Tony Montanaro has been with Sain for just [...]
As civil engineers and surveyors, there are many aspects of our daily jobs that are second nature to us. But we hear common questions about our field often from the public. In this “Did You Know” blog series, we’ll answer some of these questions.
The Federal Highway Administration’s guidebook entitled Flexibility in Highway Design stresses the importance of understanding that every highway design project is unique. The setting and character of the area, the values of the community, the needs of the highway users, and the challenges and opportunities are unique factors that designers must consider with each highway project.
In this edition of our “Did You Know” series, we will answer common questions that people ask us about roadway design and guardrails.
What steps are involved in starting and completing a road project?
The process of roadway design varies somewhat depending on what agency owns the road and what funding source is paying for it, but these are typical milestones:
1. The project is requested by a sponsor.
2. The project is defined and funding is allocated.
3. Design options for accomplishing the project goals are developed, usually via concept drawings on aerial photography.
4. A field survey is conducted.
5. Preliminary plans are designed, reviewed and approved.
6. The project is bid for construction.
7. Construction begins on the project.
Life cycles for engineering on projects can vary from two to 12 years, depending on funding sources and the size of the project. Some projects are “fast tracked,” depending on the roadway and importance of the project.
Who designs roads and bridges?
Roads and bridges are typically designed by a project team of professional engineers, project managers and designers.
Are there design standards and guidelines involved with roadway design?
There are many design standards/guidelines involved with roadway design. Several publications provide guidance that has been developed from years of research. The two primary publications engineers rely on are A Policy on Geometric Design of Highway and Streets and Roadside Design Guide, both are published by the American Association of State Highway Transportation Officials (AASHTO). Most state and local governing agencies have developed their own standards and guidelines based on the aforementioned publications.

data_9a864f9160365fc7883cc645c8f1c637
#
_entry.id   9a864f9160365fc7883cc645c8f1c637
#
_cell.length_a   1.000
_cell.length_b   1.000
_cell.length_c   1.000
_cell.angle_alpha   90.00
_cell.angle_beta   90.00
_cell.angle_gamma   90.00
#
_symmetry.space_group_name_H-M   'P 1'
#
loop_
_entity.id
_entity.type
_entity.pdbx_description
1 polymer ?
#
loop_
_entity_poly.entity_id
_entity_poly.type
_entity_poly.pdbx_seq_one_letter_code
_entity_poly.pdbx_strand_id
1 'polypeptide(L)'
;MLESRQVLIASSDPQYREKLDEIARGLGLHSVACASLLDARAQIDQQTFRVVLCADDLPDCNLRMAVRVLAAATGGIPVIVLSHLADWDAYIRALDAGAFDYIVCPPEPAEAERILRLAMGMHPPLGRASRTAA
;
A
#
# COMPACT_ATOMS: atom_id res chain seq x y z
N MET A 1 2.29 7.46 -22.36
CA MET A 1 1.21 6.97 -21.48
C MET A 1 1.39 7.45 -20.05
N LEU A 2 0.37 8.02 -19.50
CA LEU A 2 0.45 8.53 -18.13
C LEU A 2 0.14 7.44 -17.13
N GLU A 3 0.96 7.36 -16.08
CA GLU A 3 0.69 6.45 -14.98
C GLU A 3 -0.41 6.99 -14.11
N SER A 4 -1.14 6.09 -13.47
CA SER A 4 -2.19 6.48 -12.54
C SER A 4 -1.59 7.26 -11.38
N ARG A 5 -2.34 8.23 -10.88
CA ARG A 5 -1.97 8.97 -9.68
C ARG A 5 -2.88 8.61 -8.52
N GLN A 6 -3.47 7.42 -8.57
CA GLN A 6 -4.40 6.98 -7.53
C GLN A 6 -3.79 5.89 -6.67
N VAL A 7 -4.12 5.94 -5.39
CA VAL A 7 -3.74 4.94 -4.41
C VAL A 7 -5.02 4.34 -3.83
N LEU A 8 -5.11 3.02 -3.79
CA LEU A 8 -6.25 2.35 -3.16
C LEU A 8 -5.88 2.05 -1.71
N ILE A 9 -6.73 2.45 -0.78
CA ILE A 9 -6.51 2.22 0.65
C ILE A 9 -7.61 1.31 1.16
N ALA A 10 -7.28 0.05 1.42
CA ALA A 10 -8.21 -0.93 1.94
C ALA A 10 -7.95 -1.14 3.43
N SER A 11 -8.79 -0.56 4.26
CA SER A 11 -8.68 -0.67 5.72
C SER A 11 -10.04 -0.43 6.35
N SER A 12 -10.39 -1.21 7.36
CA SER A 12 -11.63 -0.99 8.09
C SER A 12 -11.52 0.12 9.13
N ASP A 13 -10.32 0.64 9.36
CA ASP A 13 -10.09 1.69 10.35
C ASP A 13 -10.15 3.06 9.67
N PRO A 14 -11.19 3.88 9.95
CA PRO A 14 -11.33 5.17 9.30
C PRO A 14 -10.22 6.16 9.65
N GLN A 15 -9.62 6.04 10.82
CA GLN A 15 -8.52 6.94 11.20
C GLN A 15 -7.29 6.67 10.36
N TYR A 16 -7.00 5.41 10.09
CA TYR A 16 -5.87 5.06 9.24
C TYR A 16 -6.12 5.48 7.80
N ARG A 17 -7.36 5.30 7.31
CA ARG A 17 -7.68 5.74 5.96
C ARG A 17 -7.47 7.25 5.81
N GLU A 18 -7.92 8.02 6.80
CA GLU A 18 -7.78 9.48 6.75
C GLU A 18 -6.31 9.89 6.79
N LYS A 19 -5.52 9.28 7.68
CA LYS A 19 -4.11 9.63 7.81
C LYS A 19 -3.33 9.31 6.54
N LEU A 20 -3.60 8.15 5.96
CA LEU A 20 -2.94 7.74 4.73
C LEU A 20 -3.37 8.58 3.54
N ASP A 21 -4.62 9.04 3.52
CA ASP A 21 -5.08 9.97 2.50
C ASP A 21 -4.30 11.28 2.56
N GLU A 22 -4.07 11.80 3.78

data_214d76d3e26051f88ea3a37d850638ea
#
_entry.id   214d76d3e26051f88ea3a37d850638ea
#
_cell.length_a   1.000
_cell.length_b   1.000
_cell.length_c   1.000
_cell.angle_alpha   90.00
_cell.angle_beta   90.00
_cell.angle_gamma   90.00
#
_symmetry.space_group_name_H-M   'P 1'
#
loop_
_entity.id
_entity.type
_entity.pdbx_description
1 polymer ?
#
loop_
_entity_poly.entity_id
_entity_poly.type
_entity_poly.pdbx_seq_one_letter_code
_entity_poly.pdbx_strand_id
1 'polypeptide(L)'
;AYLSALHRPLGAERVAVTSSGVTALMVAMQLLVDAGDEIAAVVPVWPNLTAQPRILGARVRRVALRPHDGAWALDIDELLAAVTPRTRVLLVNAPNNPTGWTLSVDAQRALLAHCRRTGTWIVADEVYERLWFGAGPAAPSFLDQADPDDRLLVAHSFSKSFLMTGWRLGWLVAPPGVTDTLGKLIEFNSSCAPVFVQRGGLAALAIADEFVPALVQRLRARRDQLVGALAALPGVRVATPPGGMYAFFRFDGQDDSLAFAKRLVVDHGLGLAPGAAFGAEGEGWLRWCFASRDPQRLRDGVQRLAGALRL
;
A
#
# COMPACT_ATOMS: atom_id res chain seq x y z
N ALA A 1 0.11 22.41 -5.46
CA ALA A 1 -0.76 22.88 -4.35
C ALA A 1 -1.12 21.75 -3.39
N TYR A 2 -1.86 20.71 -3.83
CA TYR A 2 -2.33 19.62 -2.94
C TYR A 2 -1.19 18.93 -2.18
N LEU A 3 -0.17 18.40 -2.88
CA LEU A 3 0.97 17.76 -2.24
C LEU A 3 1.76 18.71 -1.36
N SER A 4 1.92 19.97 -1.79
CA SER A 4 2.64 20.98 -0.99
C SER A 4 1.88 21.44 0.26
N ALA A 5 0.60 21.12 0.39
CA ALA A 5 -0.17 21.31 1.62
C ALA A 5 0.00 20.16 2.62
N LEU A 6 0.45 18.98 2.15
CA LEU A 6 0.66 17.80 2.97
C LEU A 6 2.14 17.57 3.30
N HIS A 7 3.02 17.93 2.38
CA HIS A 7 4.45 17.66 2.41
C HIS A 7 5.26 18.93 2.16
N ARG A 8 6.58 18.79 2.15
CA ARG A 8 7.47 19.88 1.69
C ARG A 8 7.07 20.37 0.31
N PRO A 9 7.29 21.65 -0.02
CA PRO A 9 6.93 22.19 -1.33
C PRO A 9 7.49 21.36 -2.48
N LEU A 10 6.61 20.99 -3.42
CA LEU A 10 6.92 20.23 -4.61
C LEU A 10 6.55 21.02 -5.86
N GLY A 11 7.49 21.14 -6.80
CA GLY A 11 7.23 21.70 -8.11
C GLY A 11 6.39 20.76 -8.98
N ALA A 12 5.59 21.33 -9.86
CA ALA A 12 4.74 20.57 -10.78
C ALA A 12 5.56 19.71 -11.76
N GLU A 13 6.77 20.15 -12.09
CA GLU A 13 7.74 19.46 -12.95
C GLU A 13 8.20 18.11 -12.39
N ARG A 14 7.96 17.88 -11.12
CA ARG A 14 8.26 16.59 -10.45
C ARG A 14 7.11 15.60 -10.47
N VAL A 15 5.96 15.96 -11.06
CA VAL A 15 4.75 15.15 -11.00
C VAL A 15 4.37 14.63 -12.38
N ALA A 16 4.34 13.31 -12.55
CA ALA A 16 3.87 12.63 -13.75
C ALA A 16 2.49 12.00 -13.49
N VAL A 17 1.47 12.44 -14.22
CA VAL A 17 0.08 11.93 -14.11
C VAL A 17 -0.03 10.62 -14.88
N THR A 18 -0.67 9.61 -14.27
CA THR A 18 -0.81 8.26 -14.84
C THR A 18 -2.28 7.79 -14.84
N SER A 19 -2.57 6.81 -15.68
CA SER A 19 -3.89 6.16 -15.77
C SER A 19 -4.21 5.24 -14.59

What is a guardrail?
A guardrail is a safety barrier intended to stop or re-direct a vehicle that is leaving the roadway in a location where it would be hazardous to run onto the shoulder. Guardrails are used to shield objects and steep slopes to prevent contact by vehicles. The size and speed of the vehicle can affect guardrail performance. Generally, a guardrail is defined as a roadside barrier and can come in two forms, flexible and semi-rigid.
A flexible barrier is a type of cable barrier that can absorb a vehicle and does not have a lot of re-directional capabilities. These types of barriers are primarily used in highway medians to prevent roadway head-on collisions.
A semi-rigid barrier is usually constructed of metal, and the impact energy is dissipated through the rail elements, posts, soil and vehicle bodywork.
How are guardrails factored into the design of roadways?
The potential need for guardrails is factored into every roadway design. Their locations are driven by standards previously established for the type of facility, based on design speed, average daily traffic (ADT) and the steepness of the slopes or fixed object they are protecting from errant vehicles.
Who installs guardrails?
Guardrails are typically installed by an approved contractor based on a set of plans, standard drawings and specifications. All contractors have to be pre-approved and on file by the governing agency before they can install anything on a project.
Are there overall requirements/sizes for guardrails?
There are many overall requirements for the size, height, spacing, etc. of guardrails. These requirements are typically defined in AASHTO’s Roadside Design Guide. Legislative restrictions can vary, but generally state and local governing agencies follow the aforementioned document for guidance on roadway design and guardrail placement, because so much testing and research has been compiled over the years.
As you can see, there are many aspects to be considered when thinking about roadway design and the placement of guardrails. To read more in our “Did You Know” blog series, click here.